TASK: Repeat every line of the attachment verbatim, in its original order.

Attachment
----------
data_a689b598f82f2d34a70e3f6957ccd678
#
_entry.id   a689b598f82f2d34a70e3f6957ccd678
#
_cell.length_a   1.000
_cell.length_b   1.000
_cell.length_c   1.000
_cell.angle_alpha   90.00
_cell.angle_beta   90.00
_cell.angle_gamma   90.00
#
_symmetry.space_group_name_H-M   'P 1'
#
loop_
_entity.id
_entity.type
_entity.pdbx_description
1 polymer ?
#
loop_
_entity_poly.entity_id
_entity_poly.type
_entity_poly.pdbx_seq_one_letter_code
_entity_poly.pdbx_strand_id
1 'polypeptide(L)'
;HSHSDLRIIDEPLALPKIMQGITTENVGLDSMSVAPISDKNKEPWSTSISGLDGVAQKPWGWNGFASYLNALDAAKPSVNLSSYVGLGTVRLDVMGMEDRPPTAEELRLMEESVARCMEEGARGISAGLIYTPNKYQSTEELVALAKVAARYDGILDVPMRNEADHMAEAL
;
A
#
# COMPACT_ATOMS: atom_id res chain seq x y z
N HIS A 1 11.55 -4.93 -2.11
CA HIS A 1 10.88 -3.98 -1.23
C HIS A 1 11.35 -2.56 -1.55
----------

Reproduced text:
data_a689b598f82f2d34a70e3f6957ccd678
#
_entry.id   a689b598f82f2d34a70e3f6957ccd678
#
_cell.length_a   1.000
_cell.length_b   1.000
_cell.length_c   1.000
_cell.angle_alpha   90.00
_cell.angle_beta   90.00
_cell.angle_gamma   90.00
#
_symmetry.space_group_name_H-M   'P 1'
#
loop_
_entity.id
_entity.type
_entity.pdbx_description
1 polymer ?
#
loop_
_entity_poly.entity_id
_entity_poly.type
_entity_poly.pdbx_seq_one_letter_code
_entity_poly.pdbx_strand_id
1 'polypeptide(L)'
;HSHSDLRIIDEPLALPKIMQGITTENVGLDSMSVAPISDKNKEPWSTSISGLDGVAQKPWGWNGFASYLNALDAAKPSVNLSSYVGLGTVRLDVMGMEDRPPTAEELRLMEESVARCMEEGARGISAGLIYTPNKYQSTEELVALAKVAARYDGILDVPMRNEADHMAEAL
;
A
#
# COMPACT_ATOMS: atom_id res chain seq x y z
N HIS A 1 11.55 -4.93 -2.11
CA HIS A 1 10.88 -3.98 -1.23
C HIS A 1 11.35 -2.56 -1.55